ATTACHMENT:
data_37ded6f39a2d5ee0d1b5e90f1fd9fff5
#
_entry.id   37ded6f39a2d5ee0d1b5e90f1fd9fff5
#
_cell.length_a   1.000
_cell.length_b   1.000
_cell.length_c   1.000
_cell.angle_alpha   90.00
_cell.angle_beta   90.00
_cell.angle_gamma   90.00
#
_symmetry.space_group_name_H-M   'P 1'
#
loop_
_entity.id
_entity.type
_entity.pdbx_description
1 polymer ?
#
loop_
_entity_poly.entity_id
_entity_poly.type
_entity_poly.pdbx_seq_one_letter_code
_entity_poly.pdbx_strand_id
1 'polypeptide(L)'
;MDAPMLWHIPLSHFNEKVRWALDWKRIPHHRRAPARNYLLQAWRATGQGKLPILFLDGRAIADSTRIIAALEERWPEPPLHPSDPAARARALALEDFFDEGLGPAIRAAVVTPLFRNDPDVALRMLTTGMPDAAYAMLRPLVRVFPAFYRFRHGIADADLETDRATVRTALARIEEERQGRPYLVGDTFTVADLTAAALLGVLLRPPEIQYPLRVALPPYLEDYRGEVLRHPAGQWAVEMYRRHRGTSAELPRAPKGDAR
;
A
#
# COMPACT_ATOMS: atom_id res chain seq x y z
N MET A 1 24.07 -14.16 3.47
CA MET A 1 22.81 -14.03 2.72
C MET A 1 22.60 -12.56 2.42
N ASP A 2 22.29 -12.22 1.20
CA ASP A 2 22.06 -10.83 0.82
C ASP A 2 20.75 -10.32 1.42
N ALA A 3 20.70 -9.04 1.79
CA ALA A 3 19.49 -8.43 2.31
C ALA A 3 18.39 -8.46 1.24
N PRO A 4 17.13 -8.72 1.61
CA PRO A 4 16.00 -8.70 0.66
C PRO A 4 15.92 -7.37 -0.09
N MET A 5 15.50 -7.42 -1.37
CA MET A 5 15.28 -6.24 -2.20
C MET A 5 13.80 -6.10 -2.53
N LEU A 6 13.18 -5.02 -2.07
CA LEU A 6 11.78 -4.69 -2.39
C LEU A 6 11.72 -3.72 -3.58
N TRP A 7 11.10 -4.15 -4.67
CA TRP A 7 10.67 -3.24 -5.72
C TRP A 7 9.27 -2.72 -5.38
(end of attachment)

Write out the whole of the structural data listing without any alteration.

data_37ded6f39a2d5ee0d1b5e90f1fd9fff5
#
_entry.id   37ded6f39a2d5ee0d1b5e90f1fd9fff5
#
_cell.length_a   1.000
_cell.length_b   1.000
_cell.length_c   1.000
_cell.angle_alpha   90.00
_cell.angle_beta   90.00
_cell.angle_gamma   90.00
#
_symmetry.space_group_name_H-M   'P 1'
#
loop_
_entity.id
_entity.type
_entity.pdbx_description
1 polymer ?
#
loop_
_entity_poly.entity_id
_entity_poly.type
_entity_poly.pdbx_seq_one_letter_code
_entity_poly.pdbx_strand_id
1 'polypeptide(L)'
;MDAPMLWHIPLSHFNEKVRWALDWKRIPHHRRAPARNYLLQAWRATGQGKLPILFLDGRAIADSTRIIAALEERWPEPPLHPSDPAARARALALEDFFDEGLGPAIRAAVVTPLFRNDPDVALRMLTTGMPDAAYAMLRPLVRVFPAFYRFRHGIADADLETDRATVRTALARIEEERQGRPYLVGDTFTVADLTAAALLGVLLRPPEIQYPLRVALPPYLEDYRGEVLRHPAGQWAVEMYRRHRGTSAELPRAPKGDAR
;
A
#
# COMPACT_ATOMS: atom_id res chain seq x y z
N MET A 1 24.07 -14.16 3.47
CA MET A 1 22.81 -14.03 2.72
C MET A 1 22.60 -12.56 2.42
N ASP A 2 22.29 -12.22 1.20
CA ASP A 2 22.06 -10.83 0.82
C ASP A 2 20.75 -10.32 1.42
N ALA A 3 20.70 -9.04 1.79
CA ALA A 3 19.49 -8.43 2.31
C ALA A 3 18.39 -8.46 1.24
N PRO A 4 17.13 -8.72 1.61
CA PRO A 4 16.00 -8.70 0.66
C PRO A 4 15.92 -7.37 -0.09
N MET A 5 15.50 -7.42 -1.37
CA MET A 5 15.28 -6.24 -2.20
C MET A 5 13.80 -6.10 -2.53
N LEU A 6 13.18 -5.02 -2.07
CA LEU A 6 11.78 -4.69 -2.39
C LEU A 6 11.72 -3.72 -3.58
N TRP A 7 11.10 -4.15 -4.67
CA TRP A 7 10.67 -3.24 -5.72
C TRP A 7 9.27 -2.72 -5.38